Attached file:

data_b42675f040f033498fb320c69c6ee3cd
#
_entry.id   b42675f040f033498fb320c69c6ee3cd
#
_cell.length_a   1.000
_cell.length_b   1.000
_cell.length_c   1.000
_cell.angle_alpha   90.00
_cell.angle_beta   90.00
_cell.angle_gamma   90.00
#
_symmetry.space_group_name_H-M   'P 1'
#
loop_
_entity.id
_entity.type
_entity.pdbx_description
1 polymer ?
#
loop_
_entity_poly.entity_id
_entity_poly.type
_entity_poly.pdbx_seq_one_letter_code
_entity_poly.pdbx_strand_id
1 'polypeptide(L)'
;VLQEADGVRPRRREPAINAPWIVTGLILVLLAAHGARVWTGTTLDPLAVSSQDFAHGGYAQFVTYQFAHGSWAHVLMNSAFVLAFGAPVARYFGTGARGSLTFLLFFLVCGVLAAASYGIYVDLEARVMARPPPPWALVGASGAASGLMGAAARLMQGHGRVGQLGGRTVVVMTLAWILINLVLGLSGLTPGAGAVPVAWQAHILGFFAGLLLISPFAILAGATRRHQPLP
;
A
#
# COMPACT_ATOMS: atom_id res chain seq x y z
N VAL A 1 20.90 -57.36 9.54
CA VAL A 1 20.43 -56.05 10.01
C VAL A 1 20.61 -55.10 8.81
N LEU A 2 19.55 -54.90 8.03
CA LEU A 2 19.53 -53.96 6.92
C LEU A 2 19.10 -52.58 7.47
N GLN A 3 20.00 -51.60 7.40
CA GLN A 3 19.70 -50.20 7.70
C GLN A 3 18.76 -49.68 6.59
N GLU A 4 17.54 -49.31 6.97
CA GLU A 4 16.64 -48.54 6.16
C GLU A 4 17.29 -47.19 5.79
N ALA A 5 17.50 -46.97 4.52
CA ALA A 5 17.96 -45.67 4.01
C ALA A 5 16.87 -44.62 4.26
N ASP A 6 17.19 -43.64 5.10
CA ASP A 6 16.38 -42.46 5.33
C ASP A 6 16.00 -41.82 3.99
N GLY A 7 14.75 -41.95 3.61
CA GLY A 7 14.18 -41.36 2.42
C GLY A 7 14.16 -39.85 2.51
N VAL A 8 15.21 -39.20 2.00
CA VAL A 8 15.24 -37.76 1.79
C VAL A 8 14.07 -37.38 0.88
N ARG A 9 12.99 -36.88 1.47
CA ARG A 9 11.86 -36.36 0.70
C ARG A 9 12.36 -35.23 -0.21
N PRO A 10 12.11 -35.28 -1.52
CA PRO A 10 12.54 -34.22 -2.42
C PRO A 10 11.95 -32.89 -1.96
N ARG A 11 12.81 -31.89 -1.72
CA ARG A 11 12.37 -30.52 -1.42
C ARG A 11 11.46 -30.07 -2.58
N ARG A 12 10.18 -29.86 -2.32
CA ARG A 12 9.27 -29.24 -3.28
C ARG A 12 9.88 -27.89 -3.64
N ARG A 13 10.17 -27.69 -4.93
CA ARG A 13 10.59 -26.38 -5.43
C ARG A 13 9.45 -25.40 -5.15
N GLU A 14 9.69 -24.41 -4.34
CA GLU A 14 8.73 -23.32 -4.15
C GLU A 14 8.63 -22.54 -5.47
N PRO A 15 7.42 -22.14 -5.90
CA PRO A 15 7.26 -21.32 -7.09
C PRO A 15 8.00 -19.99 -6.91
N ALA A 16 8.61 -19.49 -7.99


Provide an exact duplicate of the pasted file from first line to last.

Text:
data_b42675f040f033498fb320c69c6ee3cd
#
_entry.id   b42675f040f033498fb320c69c6ee3cd
#
_cell.length_a   1.000
_cell.length_b   1.000
_cell.length_c   1.000
_cell.angle_alpha   90.00
_cell.angle_beta   90.00
_cell.angle_gamma   90.00
#
_symmetry.space_group_name_H-M   'P 1'
#
loop_
_entity.id
_entity.type
_entity.pdbx_description
1 polymer ?
#
loop_
_entity_poly.entity_id
_entity_poly.type
_entity_poly.pdbx_seq_one_letter_code
_entity_poly.pdbx_strand_id
1 'polypeptide(L)'
;VLQEADGVRPRRREPAINAPWIVTGLILVLLAAHGARVWTGTTLDPLAVSSQDFAHGGYAQFVTYQFAHGSWAHVLMNSAFVLAFGAPVARYFGTGARGSLTFLLFFLVCGVLAAASYGIYVDLEARVMARPPPPWALVGASGAASGLMGAAARLMQGHGRVGQLGGRTVVVMTLAWILINLVLGLSGLTPGAGAVPVAWQAHILGFFAGLLLISPFAILAGATRRHQPLP
;
A
#
# COMPACT_ATOMS: atom_id res chain seq x y z
N VAL A 1 20.90 -57.36 9.54
CA VAL A 1 20.43 -56.05 10.01
C VAL A 1 20.61 -55.10 8.81
N LEU A 2 19.55 -54.90 8.03
CA LEU A 2 19.53 -53.96 6.92
C LEU A 2 19.10 -52.58 7.47
N GLN A 3 20.00 -51.60 7.40
CA GLN A 3 19.70 -50.20 7.70
C GLN A 3 18.76 -49.68 6.59
N GLU A 4 17.54 -49.31 6.97
CA GLU A 4 16.64 -48.54 6.16
C GLU A 4 17.29 -47.19 5.79
N ALA A 5 17.50 -46.97 4.52
CA ALA A 5 17.96 -45.67 4.01
C ALA A 5 16.87 -44.62 4.26
N ASP A 6 17.19 -43.64 5.10
CA ASP A 6 16.38 -42.46 5.33
C ASP A 6 16.00 -41.82 3.99
N GLY A 7 14.75 -41.95 3.61
CA GLY A 7 14.18 -41.36 2.42
C GLY A 7 14.16 -39.85 2.51
N VAL A 8 15.21 -39.20 2.00
CA VAL A 8 15.24 -37.76 1.79
C VAL A 8 14.07 -37.38 0.88
N ARG A 9 12.99 -36.88 1.47
CA ARG A 9 11.86 -36.36 0.70
C ARG A 9 12.36 -35.23 -0.21
N PRO A 10 12.11 -35.28 -1.52
CA PRO A 10 12.54 -34.22 -2.42
C PRO A 10 11.95 -32.89 -1.96
N ARG A 11 12.81 -31.89 -1.72
CA ARG A 11 12.37 -30.52 -1.42
C ARG A 11 11.46 -30.07 -2.58
N ARG A 12 10.18 -29.86 -2.32
CA ARG A 12 9.27 -29.24 -3.28
C ARG A 12 9.88 -27.89 -3.64
N ARG A 13 10.17 -27.69 -4.93
CA ARG A 13 10.59 -26.38 -5.43
C ARG A 13 9.45 -25.40 -5.15
N GLU A 14 9.69 -24.41 -4.34
CA GLU A 14 8.73 -23.32 -4.15
C GLU A 14 8.63 -22.54 -5.47
N PRO A 15 7.42 -22.14 -5.90
CA PRO A 15 7.26 -21.32 -7.09
C PRO A 15 8.00 -19.99 -6.91
N ALA A 16 8.61 -19.49 -7.99